Lucid Culture

JAZZ, CLASSICAL MUSIC AND EVERYTHING IN BETWEEN

The Jeff Holmes Quartet Gets Tuneful and Thoughtful

Calling a jazz album “mellow” is usually the kiss of death. But consider: Birth of the Cool is a mellow album. So is Kind of Blue. For that matter, so is a lot of Time Out. The Jeff Holmes Quartet’s new Miles High release Of One’s Own follows in that tradition: tuneful and laid-back, with a nonchalant, warm camaraderie between the musicians. Though there are many subtle shades here, it’s a reminder that darkness isn’t a prerequisite for depth.

As lively as some of the music becomes, the band plays singlemindedly: pianist Holmes, reedman Adam Kolker, bassist James Cammack and drummer Steve Johns lock into the vibe, always on top of the moment when it’s time to chill. Holmes has a gift for writing lyrical songs without words: every one of his originals here is strong. The best of them is One for C.J., a deliciously catchy, understated cha-cha jazz hit, Kolker evoking his best work with Ray Baretto’s band with his swirling, smoky, chromatically fueled bass clarinet. Another standout is Rose on Driftwood , Kolker again on bass clarinet, Cammack and Johns artfully shifting the rhythm from a circular Ethiopian groove to a latin funk vibe while Holmes works vivid light/dark dichotomies.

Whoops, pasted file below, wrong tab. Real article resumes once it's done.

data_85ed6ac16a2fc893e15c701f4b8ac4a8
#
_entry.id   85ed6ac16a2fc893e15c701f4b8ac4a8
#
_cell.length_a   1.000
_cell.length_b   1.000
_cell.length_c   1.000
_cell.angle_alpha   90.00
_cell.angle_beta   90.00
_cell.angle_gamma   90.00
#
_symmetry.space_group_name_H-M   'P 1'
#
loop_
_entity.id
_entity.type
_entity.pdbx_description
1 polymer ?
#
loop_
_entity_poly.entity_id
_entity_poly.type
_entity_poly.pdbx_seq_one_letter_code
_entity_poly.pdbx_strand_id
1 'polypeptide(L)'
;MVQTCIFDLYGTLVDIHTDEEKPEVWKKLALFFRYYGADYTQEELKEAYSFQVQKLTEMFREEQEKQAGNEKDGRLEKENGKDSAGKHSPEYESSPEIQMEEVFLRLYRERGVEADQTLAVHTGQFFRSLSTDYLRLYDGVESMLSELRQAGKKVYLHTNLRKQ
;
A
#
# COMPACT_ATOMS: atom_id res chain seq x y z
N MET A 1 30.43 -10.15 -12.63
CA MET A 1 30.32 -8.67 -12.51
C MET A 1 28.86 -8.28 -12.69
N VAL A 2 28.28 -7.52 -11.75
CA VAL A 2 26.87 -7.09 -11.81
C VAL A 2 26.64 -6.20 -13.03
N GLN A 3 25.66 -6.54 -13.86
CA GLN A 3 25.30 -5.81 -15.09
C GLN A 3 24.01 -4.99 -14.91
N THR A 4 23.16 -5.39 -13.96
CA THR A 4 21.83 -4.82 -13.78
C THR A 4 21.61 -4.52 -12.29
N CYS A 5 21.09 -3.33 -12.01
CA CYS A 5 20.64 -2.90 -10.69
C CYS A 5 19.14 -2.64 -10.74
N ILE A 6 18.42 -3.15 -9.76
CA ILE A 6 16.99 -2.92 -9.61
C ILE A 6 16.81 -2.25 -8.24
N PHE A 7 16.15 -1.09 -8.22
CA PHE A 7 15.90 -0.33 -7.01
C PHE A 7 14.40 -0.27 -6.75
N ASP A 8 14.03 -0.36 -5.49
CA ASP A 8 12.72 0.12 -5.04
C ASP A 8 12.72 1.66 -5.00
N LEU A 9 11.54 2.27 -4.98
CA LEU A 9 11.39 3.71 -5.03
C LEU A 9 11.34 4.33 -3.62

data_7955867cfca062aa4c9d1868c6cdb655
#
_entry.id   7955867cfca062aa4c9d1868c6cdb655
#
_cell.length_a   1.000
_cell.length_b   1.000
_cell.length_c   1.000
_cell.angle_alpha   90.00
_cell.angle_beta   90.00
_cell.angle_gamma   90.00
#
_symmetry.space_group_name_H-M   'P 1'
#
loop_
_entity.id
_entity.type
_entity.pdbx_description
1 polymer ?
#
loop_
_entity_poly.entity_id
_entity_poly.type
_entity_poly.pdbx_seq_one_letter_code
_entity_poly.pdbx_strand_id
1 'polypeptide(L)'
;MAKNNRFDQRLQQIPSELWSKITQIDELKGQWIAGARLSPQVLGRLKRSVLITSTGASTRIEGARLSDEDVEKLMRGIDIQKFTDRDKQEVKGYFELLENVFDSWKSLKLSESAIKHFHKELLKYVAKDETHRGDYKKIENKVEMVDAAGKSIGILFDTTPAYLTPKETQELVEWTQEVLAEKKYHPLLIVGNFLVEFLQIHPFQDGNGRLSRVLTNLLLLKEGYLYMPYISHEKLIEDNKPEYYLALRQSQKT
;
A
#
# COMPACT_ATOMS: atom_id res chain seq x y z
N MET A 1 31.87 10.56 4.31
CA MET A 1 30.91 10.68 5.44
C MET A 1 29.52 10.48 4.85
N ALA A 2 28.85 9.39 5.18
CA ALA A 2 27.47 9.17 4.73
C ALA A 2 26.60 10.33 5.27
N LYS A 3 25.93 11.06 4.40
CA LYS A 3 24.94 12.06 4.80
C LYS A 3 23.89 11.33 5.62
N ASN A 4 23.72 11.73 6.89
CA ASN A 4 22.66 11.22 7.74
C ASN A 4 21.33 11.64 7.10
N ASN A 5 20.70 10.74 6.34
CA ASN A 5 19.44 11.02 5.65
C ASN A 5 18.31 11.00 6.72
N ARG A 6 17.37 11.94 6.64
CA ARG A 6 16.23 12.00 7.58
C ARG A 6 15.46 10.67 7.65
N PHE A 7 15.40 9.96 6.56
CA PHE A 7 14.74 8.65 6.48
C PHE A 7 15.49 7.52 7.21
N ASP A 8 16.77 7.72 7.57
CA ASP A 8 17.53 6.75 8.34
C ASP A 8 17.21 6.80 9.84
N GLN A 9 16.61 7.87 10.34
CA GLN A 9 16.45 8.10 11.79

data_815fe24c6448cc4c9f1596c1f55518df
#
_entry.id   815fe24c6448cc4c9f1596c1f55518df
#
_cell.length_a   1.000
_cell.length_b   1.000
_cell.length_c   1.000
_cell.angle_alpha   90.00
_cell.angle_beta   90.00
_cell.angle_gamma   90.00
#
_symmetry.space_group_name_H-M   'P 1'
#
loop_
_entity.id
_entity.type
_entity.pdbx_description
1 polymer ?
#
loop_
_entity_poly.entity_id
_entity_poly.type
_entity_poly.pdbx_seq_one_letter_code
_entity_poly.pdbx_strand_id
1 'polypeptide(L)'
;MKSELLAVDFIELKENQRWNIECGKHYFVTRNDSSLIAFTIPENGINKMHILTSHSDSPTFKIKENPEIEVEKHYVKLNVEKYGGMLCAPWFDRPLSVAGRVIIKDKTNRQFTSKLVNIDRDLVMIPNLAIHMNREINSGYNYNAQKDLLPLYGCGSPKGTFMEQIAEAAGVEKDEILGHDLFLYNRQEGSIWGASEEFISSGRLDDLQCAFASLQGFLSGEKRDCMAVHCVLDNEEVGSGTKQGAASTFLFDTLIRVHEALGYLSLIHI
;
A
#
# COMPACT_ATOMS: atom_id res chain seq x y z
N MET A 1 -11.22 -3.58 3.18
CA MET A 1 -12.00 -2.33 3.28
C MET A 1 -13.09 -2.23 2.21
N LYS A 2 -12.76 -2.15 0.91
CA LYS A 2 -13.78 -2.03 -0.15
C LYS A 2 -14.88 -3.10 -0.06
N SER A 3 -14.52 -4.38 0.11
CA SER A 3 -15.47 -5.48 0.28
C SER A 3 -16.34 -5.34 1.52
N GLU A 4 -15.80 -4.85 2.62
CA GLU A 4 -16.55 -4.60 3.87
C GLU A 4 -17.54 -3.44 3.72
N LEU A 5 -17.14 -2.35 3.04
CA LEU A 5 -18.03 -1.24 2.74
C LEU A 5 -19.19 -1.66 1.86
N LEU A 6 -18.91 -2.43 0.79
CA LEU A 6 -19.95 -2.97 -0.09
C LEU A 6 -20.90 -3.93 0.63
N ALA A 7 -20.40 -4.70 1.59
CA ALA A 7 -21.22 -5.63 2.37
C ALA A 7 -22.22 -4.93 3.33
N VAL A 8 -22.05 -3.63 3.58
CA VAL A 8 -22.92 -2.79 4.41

That kind of slow, almost imperceptible trajectory to an unexpected crescendo happens again and again throughout the album. They take Toby Holmes’ Waltz #3 from warm ballad mode to more pensive, fueled by Kolker’s thoughtful, allusively bluesy tenor sax and then Cammack’s spacious bass solo, but then go up and out on a high note. It makes a good setup for Holmes’ title track, a clinic in judicious crescendos that winds up with a much more minimalist, goodnaturedly wry outro.

Macaroons reaches for a Bill Frisell/Jeremy Udden Americana jazz catchiness, building toward a ragtime-inspired feel, while The Senses Delight, a gentle ballad, stays far enough aloft to escape the tender trap, both Holmes and Kolker (on tenor here) both careful not to overstate their case. By contrast, they play Poinciana with a surreal, midsummer balminess, spacious and suspenseful – it’s a great song to begin with, and they really nail it, Holmes’ careful precision echoed by Cammack while Johns casually develops a slow samba pace. A carefree take of John Abercrombie’s Labour Day and a rather triumphant version of the Rodgers/Hammerstein standard So Long, Farewell complete the picture, an attractive one in every sense of the word.

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November 14, 2012 - Posted by | jazz, Music, music, concert, review, Reviews | , , , , , , , , , , , ,

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